Eight stations have been on brownout status for four years, but all are fully staffed starting Wednesday.
Lloyd Ogan is the acting chief of the Sacramento Fire Department. He says the rotating closures increased the amount of time it took for firefighters and medics to respond to calls for help.
"In the effected districts, we had an average of about one minute and 32 seconds additional response time," says Ogan.
Ogan says longer response times contribute to bigger fires.
"Every minute a fire burns, it doubles in size when we can't engage on it," he says.
The acting chief says delays in response time sometimes between the difference between life and death.
"On a medical aid call, for every minute we go past the six minute mark, we have a significant reduction -- as much as 30-percent reduction -- in the ability to affect cardiac health on a cardiac incident," he says.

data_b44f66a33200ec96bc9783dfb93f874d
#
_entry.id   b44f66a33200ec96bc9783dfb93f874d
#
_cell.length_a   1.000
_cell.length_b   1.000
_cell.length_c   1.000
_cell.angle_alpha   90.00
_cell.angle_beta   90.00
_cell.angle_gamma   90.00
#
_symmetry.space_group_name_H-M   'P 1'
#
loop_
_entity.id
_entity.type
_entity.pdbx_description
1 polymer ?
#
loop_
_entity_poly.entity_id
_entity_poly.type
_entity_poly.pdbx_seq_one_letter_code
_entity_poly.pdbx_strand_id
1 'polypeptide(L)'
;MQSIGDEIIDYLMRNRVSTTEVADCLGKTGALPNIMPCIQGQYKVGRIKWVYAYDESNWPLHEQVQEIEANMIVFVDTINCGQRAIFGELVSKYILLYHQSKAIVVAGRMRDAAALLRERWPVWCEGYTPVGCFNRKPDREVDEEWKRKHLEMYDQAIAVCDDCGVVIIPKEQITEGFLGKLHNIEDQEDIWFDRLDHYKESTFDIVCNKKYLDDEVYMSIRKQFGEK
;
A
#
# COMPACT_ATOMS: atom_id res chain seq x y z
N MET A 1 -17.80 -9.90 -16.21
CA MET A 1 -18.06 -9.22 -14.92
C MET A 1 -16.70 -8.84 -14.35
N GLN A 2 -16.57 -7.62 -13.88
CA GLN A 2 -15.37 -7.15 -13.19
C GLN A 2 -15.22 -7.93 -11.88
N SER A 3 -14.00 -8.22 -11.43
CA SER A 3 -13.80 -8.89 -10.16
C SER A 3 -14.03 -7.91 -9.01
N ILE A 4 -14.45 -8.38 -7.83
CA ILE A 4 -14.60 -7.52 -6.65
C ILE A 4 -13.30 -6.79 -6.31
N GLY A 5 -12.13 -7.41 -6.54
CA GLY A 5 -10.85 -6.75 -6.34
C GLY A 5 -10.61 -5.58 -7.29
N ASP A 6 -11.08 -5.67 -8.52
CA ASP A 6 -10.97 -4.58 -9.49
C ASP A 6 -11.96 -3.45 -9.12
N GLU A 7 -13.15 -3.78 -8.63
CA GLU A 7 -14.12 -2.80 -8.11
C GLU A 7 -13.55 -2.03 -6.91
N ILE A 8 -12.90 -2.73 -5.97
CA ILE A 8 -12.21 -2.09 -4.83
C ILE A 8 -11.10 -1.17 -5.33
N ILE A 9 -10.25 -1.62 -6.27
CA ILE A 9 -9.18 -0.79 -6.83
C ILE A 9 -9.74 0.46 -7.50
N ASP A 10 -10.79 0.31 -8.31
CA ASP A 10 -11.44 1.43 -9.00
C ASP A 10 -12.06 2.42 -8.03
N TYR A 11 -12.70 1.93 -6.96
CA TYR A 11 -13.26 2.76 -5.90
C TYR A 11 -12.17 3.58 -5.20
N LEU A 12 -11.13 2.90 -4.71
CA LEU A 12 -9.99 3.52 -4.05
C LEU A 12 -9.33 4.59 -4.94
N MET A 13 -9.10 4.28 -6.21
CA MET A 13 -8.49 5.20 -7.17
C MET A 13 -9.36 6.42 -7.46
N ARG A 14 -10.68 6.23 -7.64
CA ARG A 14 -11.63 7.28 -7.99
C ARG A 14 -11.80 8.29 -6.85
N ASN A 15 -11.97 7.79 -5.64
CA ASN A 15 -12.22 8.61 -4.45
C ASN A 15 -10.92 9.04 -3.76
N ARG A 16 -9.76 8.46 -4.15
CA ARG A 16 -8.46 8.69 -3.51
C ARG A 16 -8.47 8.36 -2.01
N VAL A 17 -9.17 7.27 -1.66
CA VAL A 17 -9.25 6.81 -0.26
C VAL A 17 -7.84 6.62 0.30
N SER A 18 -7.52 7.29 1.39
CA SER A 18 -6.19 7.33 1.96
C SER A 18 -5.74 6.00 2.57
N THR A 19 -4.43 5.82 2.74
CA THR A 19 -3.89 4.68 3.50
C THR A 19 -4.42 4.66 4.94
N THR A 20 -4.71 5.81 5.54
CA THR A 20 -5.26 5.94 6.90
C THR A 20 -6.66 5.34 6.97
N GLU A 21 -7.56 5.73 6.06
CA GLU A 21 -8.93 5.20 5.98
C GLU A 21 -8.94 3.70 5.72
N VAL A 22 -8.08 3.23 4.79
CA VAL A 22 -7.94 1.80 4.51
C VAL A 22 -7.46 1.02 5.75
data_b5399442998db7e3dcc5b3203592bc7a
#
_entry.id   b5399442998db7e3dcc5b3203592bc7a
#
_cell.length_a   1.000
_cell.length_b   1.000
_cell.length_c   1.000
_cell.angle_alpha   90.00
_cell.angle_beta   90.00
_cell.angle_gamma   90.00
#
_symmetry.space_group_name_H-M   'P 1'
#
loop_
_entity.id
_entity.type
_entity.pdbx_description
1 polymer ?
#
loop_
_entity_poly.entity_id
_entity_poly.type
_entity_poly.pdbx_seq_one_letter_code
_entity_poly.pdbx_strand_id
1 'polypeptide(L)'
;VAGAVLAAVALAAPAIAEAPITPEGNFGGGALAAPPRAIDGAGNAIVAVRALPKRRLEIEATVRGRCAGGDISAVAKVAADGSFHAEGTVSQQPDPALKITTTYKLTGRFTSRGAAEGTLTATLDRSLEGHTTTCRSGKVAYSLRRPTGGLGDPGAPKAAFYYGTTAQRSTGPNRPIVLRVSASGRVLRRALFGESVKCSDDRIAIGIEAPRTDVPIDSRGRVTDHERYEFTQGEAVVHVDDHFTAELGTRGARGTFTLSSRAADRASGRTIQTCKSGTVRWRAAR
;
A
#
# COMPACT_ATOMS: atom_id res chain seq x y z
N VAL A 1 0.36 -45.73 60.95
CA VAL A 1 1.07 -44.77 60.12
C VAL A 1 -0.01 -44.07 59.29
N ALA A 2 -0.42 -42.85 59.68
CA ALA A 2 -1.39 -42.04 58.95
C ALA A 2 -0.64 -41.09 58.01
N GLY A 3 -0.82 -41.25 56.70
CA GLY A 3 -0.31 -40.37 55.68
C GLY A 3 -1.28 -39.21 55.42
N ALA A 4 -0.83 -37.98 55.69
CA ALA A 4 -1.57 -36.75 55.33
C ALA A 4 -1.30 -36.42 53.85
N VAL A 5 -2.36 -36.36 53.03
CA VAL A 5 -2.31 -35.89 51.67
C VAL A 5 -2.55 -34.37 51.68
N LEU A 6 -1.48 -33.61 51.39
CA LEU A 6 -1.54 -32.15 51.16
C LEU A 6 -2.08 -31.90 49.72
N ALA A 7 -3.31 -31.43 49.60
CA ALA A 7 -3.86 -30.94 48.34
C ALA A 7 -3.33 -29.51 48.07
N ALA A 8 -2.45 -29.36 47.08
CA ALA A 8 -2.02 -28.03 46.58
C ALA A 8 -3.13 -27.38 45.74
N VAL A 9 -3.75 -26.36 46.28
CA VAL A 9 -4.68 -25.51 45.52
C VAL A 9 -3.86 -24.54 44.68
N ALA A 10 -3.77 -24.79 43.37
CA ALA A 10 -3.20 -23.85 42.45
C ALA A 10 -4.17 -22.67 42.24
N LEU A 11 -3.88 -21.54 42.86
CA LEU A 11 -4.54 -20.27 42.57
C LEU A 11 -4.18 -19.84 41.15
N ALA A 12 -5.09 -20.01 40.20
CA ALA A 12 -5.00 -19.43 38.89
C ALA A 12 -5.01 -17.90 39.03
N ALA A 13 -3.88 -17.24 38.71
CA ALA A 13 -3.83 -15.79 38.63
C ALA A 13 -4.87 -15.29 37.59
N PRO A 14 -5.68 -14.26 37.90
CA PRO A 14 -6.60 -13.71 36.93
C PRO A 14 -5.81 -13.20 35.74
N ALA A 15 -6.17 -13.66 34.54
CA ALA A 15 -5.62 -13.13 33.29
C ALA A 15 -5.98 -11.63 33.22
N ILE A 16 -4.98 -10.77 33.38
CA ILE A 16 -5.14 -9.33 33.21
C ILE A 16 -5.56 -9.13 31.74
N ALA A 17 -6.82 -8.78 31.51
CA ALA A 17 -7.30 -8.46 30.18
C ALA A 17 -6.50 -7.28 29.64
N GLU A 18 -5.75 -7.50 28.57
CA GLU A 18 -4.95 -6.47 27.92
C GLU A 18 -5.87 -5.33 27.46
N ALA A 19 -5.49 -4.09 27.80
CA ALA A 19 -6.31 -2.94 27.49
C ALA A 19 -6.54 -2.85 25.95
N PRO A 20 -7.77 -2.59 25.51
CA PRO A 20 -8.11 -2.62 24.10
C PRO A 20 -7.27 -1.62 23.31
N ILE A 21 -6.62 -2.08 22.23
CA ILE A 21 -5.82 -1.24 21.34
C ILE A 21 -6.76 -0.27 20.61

The city is using $8.5 million in sales tax revenue approved by voters to restore fire department staffing to pre-recession levels.
Eight stations will have open houses Saturday to celebrate a return to full-time status.
- Station 2: 1229 I Street
- Station 5: 731 Broadway
- Station 6: 3301 MLK Jr. Blvd.
- Station 7: 6500 Wyndham Dr.
- Station 10: 5642 66th Street
- Station 16: 7363 24th Street
- Station 17: 1311 Bell Avenue
- Station 30: 1901 Club Ctr Dr.
Twenty seven fire department positions are being filled this year with Measure U sales tax revenue.
Voters approved Measure U last fall. The City expects to collect about $27 million dollars in new revenues this year. About a third of the money has been set aside to restore fire department services to pre-recession levels.
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